Why Global Learning Cannot Wait, by Dawn Michele Whitehead
Dawn Michele Whitehead is AAC&U's senior director of global learning and curricular change.
We are living in complex, fascinating, and challenging times—both in the United States and around the world. We have been in a tumultuous period, illustrated by the Brexit vote in 2016, the continuing rise of inward-looking nationalist and populist political parties throughout Europe, and increased and intensified debates about sanctuary cities and executive orders that determine who can enter and remain in the United States. College students must be prepared to understand, analyze, and attempt to address these complex realities facing our nation and our world, and global learning positions them well—regardless of major or discipline—for life, work, and full participation as citizens.
Over the past ten to fifteen years, the importance of global awareness and engagement has increased significantly for students at all types of US colleges and universities. Initial institutional efforts were focused on student and scholar mobility—study abroad, recruitment of international students and scholars, and international research and/or exchange for faculty—and interaction of diverse groups on the home campus. However, as the evolution of global work at higher education institutions has evolved, a greater emphasis on student learning has emerged. This has contributed to a focus on the quality of student experiences—what they are actually doing and learning, and the application of these skills across the disciplines—that has replaced the former focus on simply counting the number of participants.
This evolution occurred in part because it is impossible to ignore the interconnectedness of the world in daily life and work. Local problems have global connections and implications, and these problems cannot be solved by individuals in a single country. Food and water security, health and economic disparity, and sustainability and fair trade are global issues by nature, and students need to be prepared to address the associated problems in the broader context of the world, not just the United States. With intentional, high-quality global learning experiences inside and outside the classroom, students will be prepared to engage multiple perspectives as they explore the seemingly unanswerable, contested questions of our times. They are also given multiple opportunities to evaluate evidence from diverse sources and consider the varied ramifications in different global contexts. As institutions across our nation and the world are grappling with these issues, they have gone beyond simply including the words international or global in their mission statements to identifying ways to provide students with meaningful engagement with global issues.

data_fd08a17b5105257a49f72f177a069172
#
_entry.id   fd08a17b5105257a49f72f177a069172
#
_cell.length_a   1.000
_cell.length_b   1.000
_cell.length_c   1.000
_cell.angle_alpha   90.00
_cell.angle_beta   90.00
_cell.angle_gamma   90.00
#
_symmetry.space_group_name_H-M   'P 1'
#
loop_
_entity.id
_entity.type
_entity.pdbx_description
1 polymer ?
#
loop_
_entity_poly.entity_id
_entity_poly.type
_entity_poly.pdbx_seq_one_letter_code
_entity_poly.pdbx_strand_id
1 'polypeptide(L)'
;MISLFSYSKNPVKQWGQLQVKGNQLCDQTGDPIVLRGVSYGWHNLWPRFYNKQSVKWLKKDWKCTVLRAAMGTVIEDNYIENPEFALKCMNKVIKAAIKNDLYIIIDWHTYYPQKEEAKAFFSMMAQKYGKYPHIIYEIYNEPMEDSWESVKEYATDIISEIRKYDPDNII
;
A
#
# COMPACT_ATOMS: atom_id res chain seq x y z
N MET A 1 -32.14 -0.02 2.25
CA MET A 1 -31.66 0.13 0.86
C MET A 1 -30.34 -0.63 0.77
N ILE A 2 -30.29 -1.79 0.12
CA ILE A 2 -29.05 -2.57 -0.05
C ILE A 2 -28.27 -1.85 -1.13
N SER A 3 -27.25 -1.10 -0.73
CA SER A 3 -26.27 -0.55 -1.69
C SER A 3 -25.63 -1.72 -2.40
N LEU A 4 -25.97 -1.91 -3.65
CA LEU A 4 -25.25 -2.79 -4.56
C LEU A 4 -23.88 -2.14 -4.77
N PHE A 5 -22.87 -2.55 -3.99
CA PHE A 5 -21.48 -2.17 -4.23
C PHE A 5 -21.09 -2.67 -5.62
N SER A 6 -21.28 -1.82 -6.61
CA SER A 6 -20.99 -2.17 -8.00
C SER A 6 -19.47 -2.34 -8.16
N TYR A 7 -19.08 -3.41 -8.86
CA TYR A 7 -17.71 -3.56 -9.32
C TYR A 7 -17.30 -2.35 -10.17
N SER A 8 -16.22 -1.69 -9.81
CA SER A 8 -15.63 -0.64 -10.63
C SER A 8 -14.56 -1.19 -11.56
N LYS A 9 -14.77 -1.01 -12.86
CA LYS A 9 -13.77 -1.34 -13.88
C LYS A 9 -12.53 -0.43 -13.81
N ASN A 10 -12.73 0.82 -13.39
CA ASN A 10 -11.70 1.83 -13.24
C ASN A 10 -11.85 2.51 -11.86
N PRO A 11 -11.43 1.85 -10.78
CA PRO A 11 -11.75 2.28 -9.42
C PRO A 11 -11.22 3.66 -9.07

The Association of American Colleges and Universities (AAC&U) has been a leader in advancing integrative global learning for nearly thirty years, and this work has been done hand in hand with a wide range of member institutions of all types and sizes, engaging students across many majors and disciplines. Global learning is no longer viewed as important just for students who focus on area studies and world languages; it is important for all students—from STEM to the health sciences to education. To support institutional efforts to provide global learning for all students, AAC&U has continued to provide resources and materials—including Models of Global Learning, an online publication released in October 2017—to assist institutions as they develop and revise their curricula to reflect more global integration, and we have also worked with employers to gain their perspectives on the value of global learning.
In Falling Short? College Learning and Career Success, AAC&U’s 2015 survey of employers and students, findings showed that nearly 96 percent of employers agreed that students needed to be able to solve problems with people with different views from their own, and 78 percent felt students needed intercultural skills and understanding of societies and countries outside the United States. These are the types of skills that students learn from high-quality global learning experiences. These types of experiences require an investment of time by the administration, faculty, and staff to create structures that allow ethical community-based learning, meaningful engagement with people from diverse backgrounds, and the development of transparent, intentional assignments that are guided by clear global learning outcomes. All students must be prepared for this type of experience, and they should be able to clearly articulate their learning when they graduate. These are the types of experiences that all students must have to find success in today’s complex, challenging, and global world.